Microsoft’s goal with this is to increase engagement with widgets, as clearly, when on the desktop, they’ll be utilized more – being right in the line of sight all the time, rather than being confined to the widgets panel (fired up from the taskbar) as they are currently.
When will this move happen? Bowden can’t tell us that, but what the leaker does point out is that Windows 11’s widgets are being treated to a dedicated session at Microsoft’s Build 2023 conference (later in May). So, there seems a fair chance that this move might be talked about then, and if so, it may not be long before we see the feature in testing for Windows 11.
All of this comes off the back of Microsoft introducing a new widget earlier this week in testing, but it’s a major one – Facebook.
Analysis: Full steam ahead with gadgets – er, we mean widgets
If the above guesswork of a vague timeline pans out then we should see the functionality to move widgets onto the desktop in Windows 11 appear later this year.
That’s our gut feeling, anyway, as Microsoft appears to be focusing quite strongly on this area of the interface (widgets and File Explorer are undergoing a fair few changes in testing, and pretty major ones, currently). Furthermore, developers are very much being encouraged by Microsoft to implement widgets for their apps.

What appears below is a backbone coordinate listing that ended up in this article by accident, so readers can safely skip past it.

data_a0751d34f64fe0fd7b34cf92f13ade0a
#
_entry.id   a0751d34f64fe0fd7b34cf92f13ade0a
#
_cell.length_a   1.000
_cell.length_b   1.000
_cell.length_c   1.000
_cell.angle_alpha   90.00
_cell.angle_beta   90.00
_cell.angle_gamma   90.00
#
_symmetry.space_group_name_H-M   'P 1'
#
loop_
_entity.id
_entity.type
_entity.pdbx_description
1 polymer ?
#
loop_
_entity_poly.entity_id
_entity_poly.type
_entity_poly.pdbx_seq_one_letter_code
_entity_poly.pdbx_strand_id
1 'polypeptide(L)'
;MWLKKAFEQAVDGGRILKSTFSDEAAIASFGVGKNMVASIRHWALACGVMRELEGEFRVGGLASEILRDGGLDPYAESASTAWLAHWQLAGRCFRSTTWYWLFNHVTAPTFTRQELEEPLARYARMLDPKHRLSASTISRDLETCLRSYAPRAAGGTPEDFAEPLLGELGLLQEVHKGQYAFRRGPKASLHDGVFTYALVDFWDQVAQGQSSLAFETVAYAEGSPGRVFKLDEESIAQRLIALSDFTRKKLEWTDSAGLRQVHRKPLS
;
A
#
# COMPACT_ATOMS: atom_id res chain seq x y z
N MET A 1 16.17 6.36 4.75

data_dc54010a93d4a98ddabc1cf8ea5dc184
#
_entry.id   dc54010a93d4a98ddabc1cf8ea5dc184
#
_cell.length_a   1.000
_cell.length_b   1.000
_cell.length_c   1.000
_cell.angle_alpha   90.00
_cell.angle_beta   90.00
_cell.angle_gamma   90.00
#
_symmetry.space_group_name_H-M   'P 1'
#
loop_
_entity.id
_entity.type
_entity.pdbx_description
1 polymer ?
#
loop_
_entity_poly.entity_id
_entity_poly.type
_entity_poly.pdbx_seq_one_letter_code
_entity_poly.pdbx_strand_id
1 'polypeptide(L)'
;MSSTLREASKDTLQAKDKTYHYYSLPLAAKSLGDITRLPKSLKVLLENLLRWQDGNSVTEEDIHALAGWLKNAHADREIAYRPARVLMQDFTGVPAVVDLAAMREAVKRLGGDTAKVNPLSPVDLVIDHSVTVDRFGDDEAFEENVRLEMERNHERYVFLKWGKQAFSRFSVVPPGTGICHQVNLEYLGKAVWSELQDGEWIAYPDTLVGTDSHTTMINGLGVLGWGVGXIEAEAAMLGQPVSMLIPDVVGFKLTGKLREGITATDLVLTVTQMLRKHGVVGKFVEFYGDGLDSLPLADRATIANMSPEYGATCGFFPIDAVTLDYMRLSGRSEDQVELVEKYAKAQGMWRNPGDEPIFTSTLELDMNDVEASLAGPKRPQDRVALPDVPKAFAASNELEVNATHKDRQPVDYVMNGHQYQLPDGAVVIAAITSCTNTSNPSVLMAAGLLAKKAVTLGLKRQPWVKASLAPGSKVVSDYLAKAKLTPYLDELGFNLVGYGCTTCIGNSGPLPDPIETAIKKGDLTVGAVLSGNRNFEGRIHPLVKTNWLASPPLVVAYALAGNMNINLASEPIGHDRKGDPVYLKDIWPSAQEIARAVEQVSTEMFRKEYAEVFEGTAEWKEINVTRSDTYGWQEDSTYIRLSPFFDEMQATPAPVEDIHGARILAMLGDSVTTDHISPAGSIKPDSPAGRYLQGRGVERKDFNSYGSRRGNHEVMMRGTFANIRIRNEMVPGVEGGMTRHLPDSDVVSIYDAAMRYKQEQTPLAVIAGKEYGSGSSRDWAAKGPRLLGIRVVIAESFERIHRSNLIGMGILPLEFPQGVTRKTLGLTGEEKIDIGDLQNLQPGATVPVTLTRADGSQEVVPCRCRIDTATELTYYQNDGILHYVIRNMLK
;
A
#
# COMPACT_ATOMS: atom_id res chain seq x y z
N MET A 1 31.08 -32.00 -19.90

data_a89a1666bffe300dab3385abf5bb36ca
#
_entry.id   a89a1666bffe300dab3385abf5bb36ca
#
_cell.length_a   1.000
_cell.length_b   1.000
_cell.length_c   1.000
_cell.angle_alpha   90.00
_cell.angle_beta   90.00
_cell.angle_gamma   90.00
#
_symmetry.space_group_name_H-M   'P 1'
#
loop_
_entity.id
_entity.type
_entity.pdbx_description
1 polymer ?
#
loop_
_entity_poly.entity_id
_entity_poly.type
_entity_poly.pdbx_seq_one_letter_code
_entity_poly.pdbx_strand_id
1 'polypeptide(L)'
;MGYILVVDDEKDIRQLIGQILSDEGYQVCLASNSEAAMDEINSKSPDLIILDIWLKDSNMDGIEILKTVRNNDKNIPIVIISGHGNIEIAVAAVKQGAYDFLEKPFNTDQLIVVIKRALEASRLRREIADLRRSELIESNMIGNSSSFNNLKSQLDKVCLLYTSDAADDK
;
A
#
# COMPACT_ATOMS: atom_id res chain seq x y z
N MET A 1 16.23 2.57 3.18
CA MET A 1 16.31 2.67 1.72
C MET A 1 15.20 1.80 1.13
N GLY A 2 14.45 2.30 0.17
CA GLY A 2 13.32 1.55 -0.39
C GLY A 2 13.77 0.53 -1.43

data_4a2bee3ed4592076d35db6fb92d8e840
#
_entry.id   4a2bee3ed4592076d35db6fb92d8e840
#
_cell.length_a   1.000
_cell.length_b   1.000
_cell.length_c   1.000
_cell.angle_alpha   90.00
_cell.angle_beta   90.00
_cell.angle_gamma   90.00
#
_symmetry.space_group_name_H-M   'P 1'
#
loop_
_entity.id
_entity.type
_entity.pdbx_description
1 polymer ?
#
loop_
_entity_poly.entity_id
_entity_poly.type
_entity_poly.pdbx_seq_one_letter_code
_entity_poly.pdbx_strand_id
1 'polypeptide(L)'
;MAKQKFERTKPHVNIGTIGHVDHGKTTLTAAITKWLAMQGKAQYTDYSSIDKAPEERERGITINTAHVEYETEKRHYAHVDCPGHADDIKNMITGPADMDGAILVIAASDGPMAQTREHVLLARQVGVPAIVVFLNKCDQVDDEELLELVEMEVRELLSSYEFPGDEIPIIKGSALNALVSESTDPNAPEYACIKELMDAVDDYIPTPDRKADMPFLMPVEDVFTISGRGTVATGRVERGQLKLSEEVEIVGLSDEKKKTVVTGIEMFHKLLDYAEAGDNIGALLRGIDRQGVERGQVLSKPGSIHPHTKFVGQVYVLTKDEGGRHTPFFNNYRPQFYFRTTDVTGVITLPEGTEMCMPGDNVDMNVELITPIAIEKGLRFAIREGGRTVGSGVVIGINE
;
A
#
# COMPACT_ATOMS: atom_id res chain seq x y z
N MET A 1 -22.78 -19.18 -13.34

Also, Bowden has mentioned the idea of shifting widgets onto the desktop before (in March), so it feels like the concept is progressing forwards at Microsoft, for the leaker to be bringing it up again now.
It'd certainly be a useful bit of additional functionality for those who find widgets useful – to have them right there on the desktop. And if you don’t like widgets, well, you can still just ignore them. It isn’t like they’ll make their way onto the desktop of their own accord.
With the ability to transfer them to the desktop if desired, Windows 11’s widgets are going to start to feel a lot more like the gadgets we had with Windows 7.
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Darren is a freelancer writing news and features for TechRadar (and occasionally T3) across a broad range of computing topics including CPUs, GPUs, various other hardware, VPNs, antivirus and more. He has written about tech for the best part of three decades, and writes books in his spare time (his debut novel - 'I Know What You Did Last Supper' - was published by Hachette UK in 2013).